“I was in a bit of a rush to leave.”

“Extracted the sample yourself?” 

“No. It was given to me.”


“Would you believe a ten year old girl?”

She pauses in the midst of pulling the doors to the freight elevator shut. Schuster turns and eyes me, her query as loud as if she had spoken.

“Yes, that girl.”

“Huh,” is all she says. 

We ride the elevator down to the fifth level, passing the doors to Javier’s secure vault and stopping at a doorway that’s decorated with a large, cell-shaded rendition of a mecha from some sort of classic animated series. Schuster’s into that sort of thing, but I never acquired the taste for it myself. She slips a plastic card into a security console beside the door and lays her hand on the display. A heartbeat later, the door slides aside and we enter a large, brightly lit workroom. Workbenches line the walls and island stations are scattered across the chipped concrete floor. Task lighting hangs from the ceiling on articulated arms, ready to add a touch of dazzling brightness to the already bright illumination in the space. Some of the workbenches are littered with piles of small machines, others are stacked with plastic boxes containing the blinking lights of microarray computers, still others are mere staging areas for refrigerator sized rapid prototyping machines and electron microscopes. 

“Welcome to the hardware haven,” she says, pausing just inside the door and waving for me to step past her. “There’s hardly a machine in production that I can’t disassemble and examine, and I can replicate just about anything north of the seventy nanometer tolerance range.”

I nod appreciatively. “Some day you’re going to have to tell me how you’ve managed to afford all of this, Schuster.”

“I’ll tell you on the day when you reveal where you got that awful coat.” 

“What is it with this coat? Nobody else can see the brilliance of it.”

“There are blood stains all over it. With your paranoia I don’t even see how you can touch it.”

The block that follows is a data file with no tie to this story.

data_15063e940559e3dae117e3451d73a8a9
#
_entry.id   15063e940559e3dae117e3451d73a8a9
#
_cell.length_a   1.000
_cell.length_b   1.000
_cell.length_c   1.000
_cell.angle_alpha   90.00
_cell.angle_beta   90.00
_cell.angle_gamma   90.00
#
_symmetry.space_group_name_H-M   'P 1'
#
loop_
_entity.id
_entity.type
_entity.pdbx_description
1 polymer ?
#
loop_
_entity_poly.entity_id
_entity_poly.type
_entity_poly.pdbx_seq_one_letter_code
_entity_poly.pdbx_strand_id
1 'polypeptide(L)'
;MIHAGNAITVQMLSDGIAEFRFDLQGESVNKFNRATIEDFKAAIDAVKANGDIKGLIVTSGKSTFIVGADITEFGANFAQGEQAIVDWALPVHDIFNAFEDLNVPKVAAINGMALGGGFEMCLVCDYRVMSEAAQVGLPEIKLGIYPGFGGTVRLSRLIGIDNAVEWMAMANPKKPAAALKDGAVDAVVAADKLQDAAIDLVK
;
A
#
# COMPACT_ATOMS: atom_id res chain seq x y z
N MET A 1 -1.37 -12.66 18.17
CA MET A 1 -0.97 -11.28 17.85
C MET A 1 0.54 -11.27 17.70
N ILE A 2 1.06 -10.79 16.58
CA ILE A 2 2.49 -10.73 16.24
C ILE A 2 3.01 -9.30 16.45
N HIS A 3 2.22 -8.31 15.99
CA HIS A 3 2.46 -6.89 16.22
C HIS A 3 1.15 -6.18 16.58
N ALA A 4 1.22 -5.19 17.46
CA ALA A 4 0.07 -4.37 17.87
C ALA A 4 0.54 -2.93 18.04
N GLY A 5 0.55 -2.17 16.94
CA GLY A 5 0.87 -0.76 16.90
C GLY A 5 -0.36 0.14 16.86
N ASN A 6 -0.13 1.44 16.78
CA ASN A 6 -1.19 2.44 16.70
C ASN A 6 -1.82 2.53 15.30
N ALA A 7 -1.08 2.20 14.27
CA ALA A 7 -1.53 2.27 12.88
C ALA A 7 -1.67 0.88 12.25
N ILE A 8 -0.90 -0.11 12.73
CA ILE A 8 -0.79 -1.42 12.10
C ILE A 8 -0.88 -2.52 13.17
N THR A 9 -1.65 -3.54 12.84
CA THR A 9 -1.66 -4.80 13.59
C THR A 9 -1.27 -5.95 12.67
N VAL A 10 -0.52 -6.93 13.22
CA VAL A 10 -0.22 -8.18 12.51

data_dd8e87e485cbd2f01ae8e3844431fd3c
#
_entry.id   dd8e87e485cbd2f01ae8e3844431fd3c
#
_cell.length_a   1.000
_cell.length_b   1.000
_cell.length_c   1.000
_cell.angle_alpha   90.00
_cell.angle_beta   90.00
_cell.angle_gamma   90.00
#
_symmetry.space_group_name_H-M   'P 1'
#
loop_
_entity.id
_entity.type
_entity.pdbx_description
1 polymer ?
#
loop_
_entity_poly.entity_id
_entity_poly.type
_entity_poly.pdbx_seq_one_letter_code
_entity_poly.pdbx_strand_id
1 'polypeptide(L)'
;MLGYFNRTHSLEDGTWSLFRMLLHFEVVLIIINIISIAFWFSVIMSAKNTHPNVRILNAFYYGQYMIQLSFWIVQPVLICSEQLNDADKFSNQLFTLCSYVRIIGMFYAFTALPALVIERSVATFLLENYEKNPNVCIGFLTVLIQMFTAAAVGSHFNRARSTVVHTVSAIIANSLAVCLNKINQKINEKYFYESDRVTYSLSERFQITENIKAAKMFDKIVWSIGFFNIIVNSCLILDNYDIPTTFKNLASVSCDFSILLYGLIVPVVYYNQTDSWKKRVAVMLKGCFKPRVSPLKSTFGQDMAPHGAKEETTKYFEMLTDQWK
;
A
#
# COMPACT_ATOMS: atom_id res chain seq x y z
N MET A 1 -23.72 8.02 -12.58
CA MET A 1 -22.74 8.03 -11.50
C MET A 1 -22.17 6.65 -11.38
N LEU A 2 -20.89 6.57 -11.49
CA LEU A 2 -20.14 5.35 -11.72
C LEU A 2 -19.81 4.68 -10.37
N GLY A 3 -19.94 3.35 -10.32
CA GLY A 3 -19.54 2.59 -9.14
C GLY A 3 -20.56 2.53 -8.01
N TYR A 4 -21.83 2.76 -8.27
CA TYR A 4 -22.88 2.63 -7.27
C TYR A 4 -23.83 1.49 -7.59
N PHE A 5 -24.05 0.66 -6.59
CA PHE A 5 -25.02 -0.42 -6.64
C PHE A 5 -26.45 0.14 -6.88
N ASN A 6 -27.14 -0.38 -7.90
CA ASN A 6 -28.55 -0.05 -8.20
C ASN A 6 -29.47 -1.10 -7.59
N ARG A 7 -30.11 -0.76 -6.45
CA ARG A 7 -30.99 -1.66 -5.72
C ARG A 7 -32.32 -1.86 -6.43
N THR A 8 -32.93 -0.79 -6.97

“Every one of them has a story. And I’ve had it dry cleaned a dozen times. No way it’s carrying anything infectious.”

Schuster sets the bundle of wires on a work bench and says, “You want to hang in here while I work, or go get something to eat? I’m not great company when I’m focusing.”

“How long do you think this will take?”

“Could be a few hours. Longer if I can access the static memory and download it. Javier will probably want to take a look at this too, especially if I can get any data off of it.”

“Any chance I could talk to him?” I ask, jabbing my thumb up towards the ceiling.

Schuster hesitates, then shakes her head. “He’s probably asleep now. Not replying to my pings.”

“I could do with a drink.”

Schuster half turns form the workbench and pulls a translucent plastic card from her hip pocket. She tosses it to me, saying, “Go ahead and register to that. It’ll give you access to my studio and suite, three levels down.”

“Can it synch to my handy?” I ask, studying the card. It’s got a multi-factor biometric security reader imprinted at one end, a set of copper data pins at the other. Bits of circuitry embedded in the translucent yellow plastic wink at me, promising a degree of intelligence which is belied by my handy making no attempt to connect with it.

“Nope. Intentional security measure when this place was built. All of the secure doors use code pads or dip keys which require physical contact.”

I press my thumb to the biometric reader. A display region in the center of the card awakes, instructing me to look directly at a black dot situated just below the contacts. A moment later the display flashes a terse acknowledgement that my thumb, iris, and face have been logged. 

“Will this thing get me in to here? And what about Javier’s room?”

“Here, yes. My rooms, yep. Javier and the others need their privacy, so I didn’t tag your card for access.”

I pocket the card and head towards the exit. “Thanks for doing this, Schuster. I owe you.”

“You keep saying that. Someday I’m going to make you pay up.”

I take the winding staircase down to Schuster’s private level, dip the card into the reader, and am rewarded with a satisfyingly tactile vibration through my fingertips and feet as the locking bolts slam aside, granting me access to Schuster’s rooms. I push the door open, revealing a space lit in shocking splashes of neon and blacklight. Yvette Schuster, in addition to being the unlikely owner of a doomsday bunker, has the decorative taste of a teenager on LSD. She’s always dressed in riotous colors and mismatched pieces, and she applies that chaotic sensibility to her selection of pieces for the gallery, and to the artists she invites to work in her little menagerie.